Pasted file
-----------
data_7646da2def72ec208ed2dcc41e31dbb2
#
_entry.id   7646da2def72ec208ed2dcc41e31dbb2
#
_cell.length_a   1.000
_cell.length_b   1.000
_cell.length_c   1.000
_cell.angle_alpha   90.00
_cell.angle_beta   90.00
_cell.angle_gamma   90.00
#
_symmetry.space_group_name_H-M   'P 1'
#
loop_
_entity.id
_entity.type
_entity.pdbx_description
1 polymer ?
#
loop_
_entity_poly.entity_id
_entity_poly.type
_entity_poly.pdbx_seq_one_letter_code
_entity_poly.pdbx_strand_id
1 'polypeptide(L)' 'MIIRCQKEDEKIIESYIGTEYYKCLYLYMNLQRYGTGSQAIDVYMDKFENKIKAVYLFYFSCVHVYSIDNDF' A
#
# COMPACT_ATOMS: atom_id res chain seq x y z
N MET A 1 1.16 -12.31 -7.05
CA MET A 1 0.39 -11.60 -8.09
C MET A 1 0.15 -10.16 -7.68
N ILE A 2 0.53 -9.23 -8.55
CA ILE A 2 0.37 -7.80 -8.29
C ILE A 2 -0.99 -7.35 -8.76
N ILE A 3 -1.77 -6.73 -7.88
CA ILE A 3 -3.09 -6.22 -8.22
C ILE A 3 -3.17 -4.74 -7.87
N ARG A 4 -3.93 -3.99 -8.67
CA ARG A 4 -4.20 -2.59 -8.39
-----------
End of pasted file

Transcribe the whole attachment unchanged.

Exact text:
data_7646da2def72ec208ed2dcc41e31dbb2
#
_entry.id   7646da2def72ec208ed2dcc41e31dbb2
#
_cell.length_a   1.000
_cell.length_b   1.000
_cell.length_c   1.000
_cell.angle_alpha   90.00
_cell.angle_beta   90.00
_cell.angle_gamma   90.00
#
_symmetry.space_group_name_H-M   'P 1'
#
loop_
_entity.id
_entity.type
_entity.pdbx_description
1 polymer ?
#
loop_
_entity_poly.entity_id
_entity_poly.type
_entity_poly.pdbx_seq_one_letter_code
_entity_poly.pdbx_strand_id
1 'polypeptide(L)' 'MIIRCQKEDEKIIESYIGTEYYKCLYLYMNLQRYGTGSQAIDVYMDKFENKIKAVYLFYFSCVHVYSIDNDF' A
#
# COMPACT_ATOMS: atom_id res chain seq x y z
N MET A 1 1.16 -12.31 -7.05
CA MET A 1 0.39 -11.60 -8.09
C MET A 1 0.15 -10.16 -7.68
N ILE A 2 0.53 -9.23 -8.55
CA ILE A 2 0.37 -7.80 -8.29
C ILE A 2 -0.99 -7.35 -8.76
N ILE A 3 -1.77 -6.73 -7.88
CA ILE A 3 -3.09 -6.22 -8.22
C ILE A 3 -3.17 -4.74 -7.87
N ARG A 4 -3.93 -3.99 -8.67
CA ARG A 4 -4.20 -2.59 -8.39